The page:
What you need to know about Utah’s new ‘Steady State’ COVID-19 response

Tags: COVID-19

Last week, we announced it was time for Utah’s response to the coronavirus pandemic to evolve to better match where we find ourselves.

By March 31, our response will transition to what we call a “stable state.” Some elements of the response will become the responsibility of our highly competent health care systems. This will allow our public health system to refocus on things that a public health system would normally deal with, such as disease surveillance, data collection and reporting, vaccinations, and public education. If we see a new surge, we will maintain the teams and contracts that allow for a rapid recovery if necessary.

Here’s what that means for you.

COVID-19 Testing in Utah

Testing sites across the state will close as we move from community sites to health care facilities, private providers — for events and travel — and home testing.

We always recommend that certain people get tested, including older people with high-risk conditions, vulnerable populations and those who work with them, and those who often visit vulnerable people. These Utahns should get tested through their health care provider.

Health care and treatment for COVID-19 in Utah

Like testing, health care and treatment will be further integrated into the health care system. Monoclonal antibody treatments are available in hospitals and emergency care across the state. Health care providers across the state are now able to prescribe oral antivirals.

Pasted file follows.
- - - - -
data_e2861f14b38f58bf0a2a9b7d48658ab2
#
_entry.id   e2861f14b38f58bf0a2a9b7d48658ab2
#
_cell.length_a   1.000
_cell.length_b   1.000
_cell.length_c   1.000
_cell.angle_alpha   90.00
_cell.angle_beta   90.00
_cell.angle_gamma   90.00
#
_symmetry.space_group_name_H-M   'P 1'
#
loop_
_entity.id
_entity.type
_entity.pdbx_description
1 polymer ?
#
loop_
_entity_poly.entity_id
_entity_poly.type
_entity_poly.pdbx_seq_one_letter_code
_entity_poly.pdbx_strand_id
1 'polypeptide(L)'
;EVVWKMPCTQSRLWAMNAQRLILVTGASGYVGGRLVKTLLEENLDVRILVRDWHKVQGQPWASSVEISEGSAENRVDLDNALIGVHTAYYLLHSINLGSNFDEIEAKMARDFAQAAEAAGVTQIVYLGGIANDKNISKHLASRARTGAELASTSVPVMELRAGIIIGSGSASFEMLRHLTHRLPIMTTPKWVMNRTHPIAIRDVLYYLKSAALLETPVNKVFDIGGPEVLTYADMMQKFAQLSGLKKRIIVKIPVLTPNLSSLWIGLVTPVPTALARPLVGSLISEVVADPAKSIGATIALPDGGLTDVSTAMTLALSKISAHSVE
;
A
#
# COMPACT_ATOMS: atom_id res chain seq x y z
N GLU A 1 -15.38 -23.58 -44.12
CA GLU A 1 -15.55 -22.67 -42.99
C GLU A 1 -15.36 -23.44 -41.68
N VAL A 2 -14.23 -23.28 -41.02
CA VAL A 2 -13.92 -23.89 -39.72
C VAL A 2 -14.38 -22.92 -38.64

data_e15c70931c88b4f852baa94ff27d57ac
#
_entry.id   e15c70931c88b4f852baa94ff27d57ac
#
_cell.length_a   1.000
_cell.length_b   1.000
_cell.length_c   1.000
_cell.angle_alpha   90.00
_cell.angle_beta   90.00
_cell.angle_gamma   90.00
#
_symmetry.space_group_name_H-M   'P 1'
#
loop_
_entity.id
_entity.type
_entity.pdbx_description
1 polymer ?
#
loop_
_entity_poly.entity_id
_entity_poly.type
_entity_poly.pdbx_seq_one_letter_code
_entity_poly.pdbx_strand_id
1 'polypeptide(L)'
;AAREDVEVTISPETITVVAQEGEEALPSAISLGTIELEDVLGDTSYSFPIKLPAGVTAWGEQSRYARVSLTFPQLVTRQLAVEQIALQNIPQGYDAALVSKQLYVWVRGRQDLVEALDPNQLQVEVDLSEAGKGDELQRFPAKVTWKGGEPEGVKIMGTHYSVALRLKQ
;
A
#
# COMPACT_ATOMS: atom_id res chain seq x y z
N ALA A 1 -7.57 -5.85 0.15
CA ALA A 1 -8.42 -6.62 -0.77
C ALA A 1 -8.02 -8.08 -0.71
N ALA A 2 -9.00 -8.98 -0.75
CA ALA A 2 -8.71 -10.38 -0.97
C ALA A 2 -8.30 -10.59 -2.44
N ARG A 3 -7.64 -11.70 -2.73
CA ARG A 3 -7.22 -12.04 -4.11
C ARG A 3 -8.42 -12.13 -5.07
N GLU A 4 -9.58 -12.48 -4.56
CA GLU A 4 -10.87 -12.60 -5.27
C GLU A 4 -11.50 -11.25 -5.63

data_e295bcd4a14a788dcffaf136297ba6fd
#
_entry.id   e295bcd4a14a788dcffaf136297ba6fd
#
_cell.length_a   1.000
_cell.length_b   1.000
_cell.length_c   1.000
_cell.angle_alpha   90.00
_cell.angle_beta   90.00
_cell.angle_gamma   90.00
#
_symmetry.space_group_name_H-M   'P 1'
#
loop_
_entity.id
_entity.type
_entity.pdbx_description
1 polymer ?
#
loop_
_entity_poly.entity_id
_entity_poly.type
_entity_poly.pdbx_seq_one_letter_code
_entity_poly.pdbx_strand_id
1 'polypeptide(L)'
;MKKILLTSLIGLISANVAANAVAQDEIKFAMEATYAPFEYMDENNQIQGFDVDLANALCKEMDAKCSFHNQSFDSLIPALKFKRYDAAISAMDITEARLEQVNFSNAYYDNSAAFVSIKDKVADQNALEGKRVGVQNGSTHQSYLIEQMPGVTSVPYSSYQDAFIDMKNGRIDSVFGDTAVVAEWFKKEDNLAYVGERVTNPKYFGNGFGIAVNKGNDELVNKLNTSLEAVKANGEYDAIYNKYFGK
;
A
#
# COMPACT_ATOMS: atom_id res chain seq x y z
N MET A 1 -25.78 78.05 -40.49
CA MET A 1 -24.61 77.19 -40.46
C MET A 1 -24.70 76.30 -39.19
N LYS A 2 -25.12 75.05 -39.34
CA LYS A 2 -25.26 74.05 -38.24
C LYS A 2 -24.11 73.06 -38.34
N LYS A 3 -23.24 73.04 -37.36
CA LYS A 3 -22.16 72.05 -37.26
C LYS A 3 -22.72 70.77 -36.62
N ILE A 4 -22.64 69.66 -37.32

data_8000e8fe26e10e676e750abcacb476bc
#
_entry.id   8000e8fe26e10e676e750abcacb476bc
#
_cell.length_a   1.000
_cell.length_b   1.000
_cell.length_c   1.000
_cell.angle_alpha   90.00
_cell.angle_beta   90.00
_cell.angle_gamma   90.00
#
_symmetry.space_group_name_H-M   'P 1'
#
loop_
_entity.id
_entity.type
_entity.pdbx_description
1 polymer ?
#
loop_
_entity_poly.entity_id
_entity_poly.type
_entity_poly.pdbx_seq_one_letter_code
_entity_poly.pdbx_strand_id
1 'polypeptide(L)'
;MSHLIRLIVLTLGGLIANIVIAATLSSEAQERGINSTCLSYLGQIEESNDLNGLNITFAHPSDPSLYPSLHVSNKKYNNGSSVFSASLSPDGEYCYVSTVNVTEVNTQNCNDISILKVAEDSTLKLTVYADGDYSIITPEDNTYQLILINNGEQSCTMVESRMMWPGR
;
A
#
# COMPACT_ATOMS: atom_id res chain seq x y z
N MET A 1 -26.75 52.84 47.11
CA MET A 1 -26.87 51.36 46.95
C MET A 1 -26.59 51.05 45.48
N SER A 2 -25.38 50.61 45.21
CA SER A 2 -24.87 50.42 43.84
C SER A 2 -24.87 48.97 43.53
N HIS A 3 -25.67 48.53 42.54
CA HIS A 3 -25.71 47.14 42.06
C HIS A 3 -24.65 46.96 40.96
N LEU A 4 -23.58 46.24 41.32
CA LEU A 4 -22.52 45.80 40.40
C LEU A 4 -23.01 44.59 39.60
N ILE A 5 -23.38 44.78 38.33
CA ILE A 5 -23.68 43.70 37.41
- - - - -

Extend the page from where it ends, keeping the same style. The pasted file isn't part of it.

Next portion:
State contracts for COVID-positive EHPADs are coming to an end and we are demobilizing UDOH treatment sites. Public health will, however, continue to support the referral of vulnerable populations to care.

Utah COVID-19 Data Reports

Utah will continue to provide public information, but less frequently. We will reduce the dashboard update frequency from daily to weekly.

We know it’s not over and we’ll continue to monitor the data closely, tracking sewage, clinic and emergency room visits, hospitalizations and deaths. We are also keeping an eye out for new variants or any increase in cases and will speed up if necessary.

COVID-19 Vaccines in Utah

Vaccines have been and will be the surest way out of the pandemic. This administration is dedicated to getting as many people vaccinated as possible.

This includes vaccinations for children under five as soon as they are authorized. We have made great strides in preparing for this: at least 79% of health care providers in the state who participate in the Vaccines for Children program are also now registered to administer COVID vaccines. We will continue to work with the remaining 21% of providers to convince them to also offer COVID vaccines to their patients.

We know that vaccination remains the best way to protect yourself from the coronavirus. Please help our community by getting vaccinated today!

Moving forward

This is not the “end” of the pandemic. We always keep an eye on the future and are ready to go back up if necessary. But we have made great strides in the fight against the pandemic:

Over the past two years, we have

  • announced more than 917,000 additional cases.
  • processed over 9.1 million tests.
  • administered over 4.9 million doses of COVID-19 vaccines.
  • closed schools and reopened them safely.

All key indicators are moving in the right direction. Vaccines are widely available and hopefully soon everyone over the age of six months will be eligible to receive the vaccine. Treatments are more widely available and supplies are improving every week. Testing is available from the comfort of your own home! Hospitals and intensive care units – and the healthcare workers who employ them – are still at high levels as they lag behind other indicators, but they too are finally starting to see some relief.

As always, you can find coronavirus information at coronavirus.utah.gov and health.utah.gov.

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About Joyce Hill

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